Bob Brinker's Marketimer

  Friday November 24, 2017

Next Marketimer © Mailing Date: November 6th


© 1997-2017
Privacy Policy

Hosted by:
@ ADPAD INC.




EXAMPLES OF BALANCED FUNDS
Learn even more about this topic with the Encyclopedia of Personal Finance™

Unlike a regular balanced fund, an asset allocation fund can change the percentage it invests in each asset class. As market conditions change, managers of an asset allocation fund are free to divide its assets into bonds, stocks, and cash in any percentage they choose. This can make the asset allocation fund either potentially more or less volatile than a regular balanced fund. For example, if the fund manager thinks stock prices may fall, he or she might reduce the amount of the fund's assets in stocks and put them into bonds, thus lowering the potential risk of the portfolio.

Asset allocation funds usually hold stocks of large, well-established companies. Asset allocation fund managers may try to time the markets and purchase undervalued asset classes for which they expect a strong recovery. More so than in other types of funds, assets in balanced funds are selected so that losses in one asset will be offset by gains in another. These funds are often broken down into aggressive, moderate or conservative investment styles, generally relative to what proportion of the overall fund is invested in stocks. You should choose a fund that matches your own investment style.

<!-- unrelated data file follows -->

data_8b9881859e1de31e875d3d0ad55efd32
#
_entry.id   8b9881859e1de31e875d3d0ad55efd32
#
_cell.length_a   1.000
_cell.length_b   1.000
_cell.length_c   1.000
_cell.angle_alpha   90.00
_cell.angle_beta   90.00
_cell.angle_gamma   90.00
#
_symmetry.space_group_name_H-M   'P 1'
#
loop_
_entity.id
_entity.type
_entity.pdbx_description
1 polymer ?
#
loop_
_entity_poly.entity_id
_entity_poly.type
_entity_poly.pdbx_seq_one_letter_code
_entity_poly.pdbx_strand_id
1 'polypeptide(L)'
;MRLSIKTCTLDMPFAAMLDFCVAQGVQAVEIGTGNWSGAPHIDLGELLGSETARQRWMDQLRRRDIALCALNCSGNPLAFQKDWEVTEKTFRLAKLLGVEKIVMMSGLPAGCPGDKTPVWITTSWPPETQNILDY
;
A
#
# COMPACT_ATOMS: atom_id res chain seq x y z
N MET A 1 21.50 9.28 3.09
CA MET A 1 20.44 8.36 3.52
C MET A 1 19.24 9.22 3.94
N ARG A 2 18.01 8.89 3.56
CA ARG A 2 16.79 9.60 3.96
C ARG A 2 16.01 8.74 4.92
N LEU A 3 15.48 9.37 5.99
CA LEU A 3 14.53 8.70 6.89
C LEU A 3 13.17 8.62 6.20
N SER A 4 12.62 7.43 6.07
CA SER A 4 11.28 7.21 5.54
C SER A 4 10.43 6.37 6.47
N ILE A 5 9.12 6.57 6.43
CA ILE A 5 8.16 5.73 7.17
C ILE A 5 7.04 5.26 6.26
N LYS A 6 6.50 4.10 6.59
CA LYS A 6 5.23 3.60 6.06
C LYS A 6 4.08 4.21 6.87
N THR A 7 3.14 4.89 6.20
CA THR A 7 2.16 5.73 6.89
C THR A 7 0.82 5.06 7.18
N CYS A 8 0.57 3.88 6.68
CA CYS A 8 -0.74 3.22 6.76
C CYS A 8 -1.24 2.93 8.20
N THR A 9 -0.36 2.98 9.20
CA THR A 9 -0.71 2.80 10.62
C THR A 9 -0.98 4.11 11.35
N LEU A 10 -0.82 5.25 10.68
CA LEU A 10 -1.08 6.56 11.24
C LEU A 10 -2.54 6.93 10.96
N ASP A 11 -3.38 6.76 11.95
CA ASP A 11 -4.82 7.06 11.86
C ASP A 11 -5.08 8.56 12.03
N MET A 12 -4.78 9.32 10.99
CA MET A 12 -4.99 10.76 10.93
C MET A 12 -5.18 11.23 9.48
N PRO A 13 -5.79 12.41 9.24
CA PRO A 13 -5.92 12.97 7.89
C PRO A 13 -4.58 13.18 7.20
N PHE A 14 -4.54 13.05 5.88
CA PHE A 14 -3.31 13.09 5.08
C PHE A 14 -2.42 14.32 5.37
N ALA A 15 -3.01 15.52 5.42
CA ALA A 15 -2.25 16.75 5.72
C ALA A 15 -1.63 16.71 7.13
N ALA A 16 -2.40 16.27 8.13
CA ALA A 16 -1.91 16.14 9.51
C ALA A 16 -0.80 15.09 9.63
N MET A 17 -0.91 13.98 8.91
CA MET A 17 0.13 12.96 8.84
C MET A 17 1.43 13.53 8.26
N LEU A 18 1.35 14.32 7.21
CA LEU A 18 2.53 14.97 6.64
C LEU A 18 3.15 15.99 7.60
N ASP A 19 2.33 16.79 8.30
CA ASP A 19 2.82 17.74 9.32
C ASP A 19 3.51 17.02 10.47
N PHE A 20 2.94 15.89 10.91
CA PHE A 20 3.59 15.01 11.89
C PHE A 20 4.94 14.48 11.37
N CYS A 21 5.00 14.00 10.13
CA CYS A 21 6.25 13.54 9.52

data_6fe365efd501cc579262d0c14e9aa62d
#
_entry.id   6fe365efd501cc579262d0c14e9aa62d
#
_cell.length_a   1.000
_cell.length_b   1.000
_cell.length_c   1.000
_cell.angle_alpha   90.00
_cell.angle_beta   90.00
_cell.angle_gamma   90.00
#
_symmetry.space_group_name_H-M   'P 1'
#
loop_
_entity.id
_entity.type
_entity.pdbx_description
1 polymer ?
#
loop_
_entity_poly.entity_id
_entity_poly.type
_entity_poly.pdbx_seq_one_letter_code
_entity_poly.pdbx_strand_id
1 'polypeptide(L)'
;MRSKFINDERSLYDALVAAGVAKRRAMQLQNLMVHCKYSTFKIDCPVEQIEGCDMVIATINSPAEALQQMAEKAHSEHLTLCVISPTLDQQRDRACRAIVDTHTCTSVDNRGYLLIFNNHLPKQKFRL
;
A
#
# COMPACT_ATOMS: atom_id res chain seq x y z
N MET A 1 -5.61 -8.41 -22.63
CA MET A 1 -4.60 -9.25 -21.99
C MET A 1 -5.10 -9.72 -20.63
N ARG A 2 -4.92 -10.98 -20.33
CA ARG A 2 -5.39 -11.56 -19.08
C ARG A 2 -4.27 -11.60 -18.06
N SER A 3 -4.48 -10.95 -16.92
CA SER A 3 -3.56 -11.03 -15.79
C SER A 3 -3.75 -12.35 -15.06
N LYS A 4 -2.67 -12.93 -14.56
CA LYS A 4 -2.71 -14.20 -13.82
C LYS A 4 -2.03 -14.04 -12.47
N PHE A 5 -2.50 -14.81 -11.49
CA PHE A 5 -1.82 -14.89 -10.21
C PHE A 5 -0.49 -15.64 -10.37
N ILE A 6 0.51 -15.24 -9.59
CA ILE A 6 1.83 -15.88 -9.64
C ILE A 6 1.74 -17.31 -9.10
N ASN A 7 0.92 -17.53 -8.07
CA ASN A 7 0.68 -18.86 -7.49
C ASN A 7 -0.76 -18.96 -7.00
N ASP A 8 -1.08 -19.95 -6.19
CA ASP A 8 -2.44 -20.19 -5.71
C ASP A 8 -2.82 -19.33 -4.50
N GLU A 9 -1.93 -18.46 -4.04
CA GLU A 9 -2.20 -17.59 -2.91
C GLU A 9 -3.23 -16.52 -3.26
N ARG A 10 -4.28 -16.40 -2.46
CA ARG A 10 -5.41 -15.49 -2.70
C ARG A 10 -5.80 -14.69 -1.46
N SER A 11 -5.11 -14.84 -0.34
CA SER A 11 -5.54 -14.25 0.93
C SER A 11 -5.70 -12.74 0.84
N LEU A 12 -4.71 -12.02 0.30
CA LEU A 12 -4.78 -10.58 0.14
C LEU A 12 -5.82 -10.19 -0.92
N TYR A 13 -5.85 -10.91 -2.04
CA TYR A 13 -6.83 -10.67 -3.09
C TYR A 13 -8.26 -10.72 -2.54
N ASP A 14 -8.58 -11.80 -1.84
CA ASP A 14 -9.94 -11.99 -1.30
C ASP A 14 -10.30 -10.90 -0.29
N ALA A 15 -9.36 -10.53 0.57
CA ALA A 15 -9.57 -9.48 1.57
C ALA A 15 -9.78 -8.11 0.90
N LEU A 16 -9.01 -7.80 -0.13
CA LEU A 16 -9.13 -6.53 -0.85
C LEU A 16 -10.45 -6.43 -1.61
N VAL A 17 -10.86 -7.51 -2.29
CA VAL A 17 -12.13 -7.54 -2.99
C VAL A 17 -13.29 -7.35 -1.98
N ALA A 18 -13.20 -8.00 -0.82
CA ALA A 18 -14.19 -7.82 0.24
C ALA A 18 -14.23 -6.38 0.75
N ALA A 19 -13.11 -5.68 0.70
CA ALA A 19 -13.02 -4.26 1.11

Now that you understand what balanced funds are, you need to know how to tell whether a balanced fund is performing well.




LEARN EVEN MORE WITH THE ENCYCLOPEDIA OF PERSONAL FINANCE. CLICK HERE!

Powered by


Copyright ©1999-2017, Precision Information, LLC. All Rights Reserved